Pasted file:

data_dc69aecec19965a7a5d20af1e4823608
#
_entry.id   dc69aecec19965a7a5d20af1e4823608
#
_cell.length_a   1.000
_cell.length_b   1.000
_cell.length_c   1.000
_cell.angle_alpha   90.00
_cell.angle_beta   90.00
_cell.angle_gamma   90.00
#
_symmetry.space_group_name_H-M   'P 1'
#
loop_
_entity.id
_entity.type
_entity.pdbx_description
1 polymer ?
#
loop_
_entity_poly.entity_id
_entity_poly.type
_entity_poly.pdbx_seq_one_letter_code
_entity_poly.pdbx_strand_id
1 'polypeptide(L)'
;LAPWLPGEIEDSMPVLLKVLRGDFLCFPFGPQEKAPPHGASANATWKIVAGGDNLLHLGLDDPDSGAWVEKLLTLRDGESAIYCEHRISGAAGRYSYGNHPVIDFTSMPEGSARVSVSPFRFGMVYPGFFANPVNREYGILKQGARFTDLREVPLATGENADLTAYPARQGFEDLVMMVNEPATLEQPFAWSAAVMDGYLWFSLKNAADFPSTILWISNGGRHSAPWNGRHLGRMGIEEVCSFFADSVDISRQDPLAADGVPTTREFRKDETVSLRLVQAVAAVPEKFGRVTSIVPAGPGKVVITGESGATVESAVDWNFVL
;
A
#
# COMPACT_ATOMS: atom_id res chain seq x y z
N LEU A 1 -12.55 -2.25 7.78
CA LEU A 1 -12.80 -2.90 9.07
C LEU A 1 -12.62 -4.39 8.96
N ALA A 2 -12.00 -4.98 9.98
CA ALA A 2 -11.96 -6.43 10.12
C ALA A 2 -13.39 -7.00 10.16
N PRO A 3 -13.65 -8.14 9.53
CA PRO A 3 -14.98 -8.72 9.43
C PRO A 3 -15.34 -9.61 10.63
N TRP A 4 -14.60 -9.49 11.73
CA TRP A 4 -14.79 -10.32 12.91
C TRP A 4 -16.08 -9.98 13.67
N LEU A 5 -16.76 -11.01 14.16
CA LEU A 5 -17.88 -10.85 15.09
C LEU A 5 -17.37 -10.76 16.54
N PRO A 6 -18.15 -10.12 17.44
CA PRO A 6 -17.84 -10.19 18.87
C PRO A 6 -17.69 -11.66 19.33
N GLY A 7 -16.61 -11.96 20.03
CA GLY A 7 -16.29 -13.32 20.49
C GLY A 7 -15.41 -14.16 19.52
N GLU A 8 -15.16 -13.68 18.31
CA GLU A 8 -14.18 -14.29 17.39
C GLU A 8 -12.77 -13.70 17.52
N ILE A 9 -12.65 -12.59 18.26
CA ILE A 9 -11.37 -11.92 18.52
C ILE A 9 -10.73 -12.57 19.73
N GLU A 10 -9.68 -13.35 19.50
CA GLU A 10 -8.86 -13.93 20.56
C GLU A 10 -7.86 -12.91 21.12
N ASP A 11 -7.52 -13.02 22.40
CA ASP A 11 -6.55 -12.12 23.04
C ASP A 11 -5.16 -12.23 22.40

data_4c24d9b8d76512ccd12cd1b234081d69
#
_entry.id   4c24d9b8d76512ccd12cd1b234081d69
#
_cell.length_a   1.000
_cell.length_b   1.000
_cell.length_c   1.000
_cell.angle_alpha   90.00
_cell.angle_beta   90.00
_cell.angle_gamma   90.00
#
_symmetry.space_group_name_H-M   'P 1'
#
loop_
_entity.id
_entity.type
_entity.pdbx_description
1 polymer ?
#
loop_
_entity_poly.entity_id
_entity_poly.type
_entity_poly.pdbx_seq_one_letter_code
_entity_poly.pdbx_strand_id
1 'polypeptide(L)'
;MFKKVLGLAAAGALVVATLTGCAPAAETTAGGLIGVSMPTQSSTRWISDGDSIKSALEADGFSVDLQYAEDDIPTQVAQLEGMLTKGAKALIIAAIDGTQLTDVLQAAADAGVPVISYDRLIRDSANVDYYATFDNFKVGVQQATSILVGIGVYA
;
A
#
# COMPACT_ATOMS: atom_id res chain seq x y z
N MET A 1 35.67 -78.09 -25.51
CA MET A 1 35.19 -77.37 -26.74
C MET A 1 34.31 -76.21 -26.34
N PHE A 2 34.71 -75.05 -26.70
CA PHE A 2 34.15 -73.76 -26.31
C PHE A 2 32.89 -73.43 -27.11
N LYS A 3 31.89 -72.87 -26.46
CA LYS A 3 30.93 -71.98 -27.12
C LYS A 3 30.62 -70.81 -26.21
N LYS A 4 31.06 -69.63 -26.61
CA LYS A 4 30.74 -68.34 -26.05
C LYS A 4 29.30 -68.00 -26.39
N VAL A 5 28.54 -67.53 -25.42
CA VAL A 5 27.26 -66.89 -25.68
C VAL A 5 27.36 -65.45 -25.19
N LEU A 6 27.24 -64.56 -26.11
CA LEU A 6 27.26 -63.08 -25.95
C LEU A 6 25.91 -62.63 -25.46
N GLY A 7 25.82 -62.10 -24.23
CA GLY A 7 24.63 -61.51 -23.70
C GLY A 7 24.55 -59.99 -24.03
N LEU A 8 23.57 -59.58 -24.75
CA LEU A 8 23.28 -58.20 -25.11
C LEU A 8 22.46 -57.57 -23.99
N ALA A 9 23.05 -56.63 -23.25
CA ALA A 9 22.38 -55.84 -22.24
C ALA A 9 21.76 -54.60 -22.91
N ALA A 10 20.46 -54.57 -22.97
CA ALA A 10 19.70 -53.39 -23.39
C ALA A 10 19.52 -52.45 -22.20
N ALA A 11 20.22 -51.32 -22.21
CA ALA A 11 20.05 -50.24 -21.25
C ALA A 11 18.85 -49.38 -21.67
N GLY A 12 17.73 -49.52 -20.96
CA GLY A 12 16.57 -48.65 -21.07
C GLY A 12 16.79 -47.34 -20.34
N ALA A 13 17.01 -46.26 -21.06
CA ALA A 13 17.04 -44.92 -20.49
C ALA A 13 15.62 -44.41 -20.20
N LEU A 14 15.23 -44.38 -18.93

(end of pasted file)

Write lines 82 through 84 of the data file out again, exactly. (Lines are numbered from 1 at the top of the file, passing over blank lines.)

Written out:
#
loop_
_entity_poly.entity_id